The use of such linked lists rather than common table structures or software objects is a more efficient method for storing and manipulating arbitrarily shaped trees of intrinsically hierarchical data. This makes comparing stored entries with fresh entries coming into the Location Analyser much faster, as the resulting data structure is more concise, with fewer entries to scan before making a given determination. The efficiency of the system's scanning speed becomes paramount when multiple search engines provide hundreds of possible entries at different rates, which each need to be compared to avoid presenting duplications to the end-user.
Even though doubly-linked lists may be the preferred embodiment of the invention's underlying data structure, it should be noted the other storage methods may also be employed with the invention if so desired. For example, instead of using doubly linked lists in memory, a more inefficient yet persistent method could be used, such as an XML text file on disk.
Optionally, the Location Analyser can be used to remove duplicate entries reported at different locations. For example, if two items have the same title, date, author and length, it is most likely one is a copy of the other. Rather than report two separate locations, only the first might be reported, or perhaps the one where the most other matches occur, or a random or other selection criteria may be applied.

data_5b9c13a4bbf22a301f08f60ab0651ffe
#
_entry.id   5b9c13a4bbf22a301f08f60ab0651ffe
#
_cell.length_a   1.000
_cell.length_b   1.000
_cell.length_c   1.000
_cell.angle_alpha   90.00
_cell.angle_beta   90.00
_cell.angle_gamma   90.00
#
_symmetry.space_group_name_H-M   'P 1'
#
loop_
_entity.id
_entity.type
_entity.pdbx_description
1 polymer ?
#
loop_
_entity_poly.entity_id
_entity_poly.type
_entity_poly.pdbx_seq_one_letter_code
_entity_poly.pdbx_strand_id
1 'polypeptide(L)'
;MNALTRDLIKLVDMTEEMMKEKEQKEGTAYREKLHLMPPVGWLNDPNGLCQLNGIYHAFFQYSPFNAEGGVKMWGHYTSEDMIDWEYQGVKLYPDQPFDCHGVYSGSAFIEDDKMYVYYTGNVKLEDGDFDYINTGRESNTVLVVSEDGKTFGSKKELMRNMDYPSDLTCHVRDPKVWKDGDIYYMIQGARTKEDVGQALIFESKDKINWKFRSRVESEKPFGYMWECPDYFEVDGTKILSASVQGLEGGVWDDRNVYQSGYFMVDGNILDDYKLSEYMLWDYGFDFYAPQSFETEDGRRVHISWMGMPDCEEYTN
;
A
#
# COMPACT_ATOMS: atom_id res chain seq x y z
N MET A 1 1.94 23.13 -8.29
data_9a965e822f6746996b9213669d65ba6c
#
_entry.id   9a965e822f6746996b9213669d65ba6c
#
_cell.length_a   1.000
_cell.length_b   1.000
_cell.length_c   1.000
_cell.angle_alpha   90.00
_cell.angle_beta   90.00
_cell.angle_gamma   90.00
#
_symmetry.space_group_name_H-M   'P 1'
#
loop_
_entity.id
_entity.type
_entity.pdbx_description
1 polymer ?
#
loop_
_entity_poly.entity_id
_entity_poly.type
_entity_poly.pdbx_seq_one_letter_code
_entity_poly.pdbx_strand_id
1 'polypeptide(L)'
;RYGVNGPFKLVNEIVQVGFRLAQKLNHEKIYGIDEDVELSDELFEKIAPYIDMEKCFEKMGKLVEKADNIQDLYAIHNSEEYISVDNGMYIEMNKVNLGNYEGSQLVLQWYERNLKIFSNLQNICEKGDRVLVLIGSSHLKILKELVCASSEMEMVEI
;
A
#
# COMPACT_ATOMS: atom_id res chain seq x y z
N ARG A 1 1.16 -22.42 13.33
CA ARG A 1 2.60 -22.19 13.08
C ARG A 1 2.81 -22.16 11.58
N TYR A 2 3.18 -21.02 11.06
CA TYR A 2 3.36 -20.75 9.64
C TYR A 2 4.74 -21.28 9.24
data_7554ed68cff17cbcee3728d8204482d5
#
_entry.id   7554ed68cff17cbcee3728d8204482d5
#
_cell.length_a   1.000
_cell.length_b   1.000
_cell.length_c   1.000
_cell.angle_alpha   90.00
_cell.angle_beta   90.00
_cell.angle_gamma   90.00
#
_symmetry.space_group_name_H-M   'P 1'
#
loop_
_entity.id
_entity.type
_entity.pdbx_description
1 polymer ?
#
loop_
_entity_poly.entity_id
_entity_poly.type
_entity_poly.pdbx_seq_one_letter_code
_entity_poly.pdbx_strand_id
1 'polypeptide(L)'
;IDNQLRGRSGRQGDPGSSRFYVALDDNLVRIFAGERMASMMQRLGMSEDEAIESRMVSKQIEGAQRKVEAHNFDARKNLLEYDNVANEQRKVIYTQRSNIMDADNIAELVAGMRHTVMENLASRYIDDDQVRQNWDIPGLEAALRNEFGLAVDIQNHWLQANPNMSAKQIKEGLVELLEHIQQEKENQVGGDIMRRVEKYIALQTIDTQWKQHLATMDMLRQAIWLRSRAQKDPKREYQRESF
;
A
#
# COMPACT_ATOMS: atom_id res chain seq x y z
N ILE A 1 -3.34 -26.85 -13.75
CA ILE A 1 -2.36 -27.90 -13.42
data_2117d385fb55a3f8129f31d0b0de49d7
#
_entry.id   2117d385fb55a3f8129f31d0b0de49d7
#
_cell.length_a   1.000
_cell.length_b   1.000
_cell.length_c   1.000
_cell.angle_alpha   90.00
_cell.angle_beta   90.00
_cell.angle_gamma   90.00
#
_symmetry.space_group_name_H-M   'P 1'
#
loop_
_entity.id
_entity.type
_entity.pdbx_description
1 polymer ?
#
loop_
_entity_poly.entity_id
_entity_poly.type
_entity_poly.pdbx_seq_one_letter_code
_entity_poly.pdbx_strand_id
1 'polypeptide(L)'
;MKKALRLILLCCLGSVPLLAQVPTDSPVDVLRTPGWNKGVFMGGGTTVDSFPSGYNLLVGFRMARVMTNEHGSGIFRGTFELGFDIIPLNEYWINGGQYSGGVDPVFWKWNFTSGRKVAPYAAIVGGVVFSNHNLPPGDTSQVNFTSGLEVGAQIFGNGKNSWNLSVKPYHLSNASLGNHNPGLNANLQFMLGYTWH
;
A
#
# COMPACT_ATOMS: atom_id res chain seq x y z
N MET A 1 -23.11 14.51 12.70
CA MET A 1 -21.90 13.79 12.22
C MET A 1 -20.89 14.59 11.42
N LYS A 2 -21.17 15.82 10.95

It should be noted however that a duplicate entry may be indicative of entries having legitimate multi-purpose contexts, in which case cross-location de-duplication may be inappropriate. An example of this would be where an item called ‘Dogs-in-the-cold.html’ could appear under ‘//Animals/K9/Dogs in the cold.html’, “//Transport/Animal powered/Antarctica/Dogs in the cold.html” and ‘//Hobbies/Pets/Dogs in the cold.html” hierarchies. Therefore this feature is preferably implemented under end-user control because even if duplicates are allowed, this hierarchical presentation places little extra burden on the end-user to manually sort. For example, if a user is interested in Antarctic transportation, the Hobbies and Animals categories mentioned could be quickly collapsed if deemed inappropriate.
Results added to the Location Analyser's output hierarchy may be sent to Report Renderer (
How this is done depends on whether it is creating a new search or updating an existing search with fresh results. The latter occurs when a user has executed the search previously, has saved it and run it again, when the results of one search are being combined with or subtracted from another or when some but not all results have yet been displayed, such as when one search engine takes longer to answer than another.
The Report Renderer may format, translate or substitute characters when rendering hierarchical namespaces for better readability. For example, according to end-user preference, ‘Dogs-in-the-cold.html’ could be simply rendered as ‘Dogs in the cold’.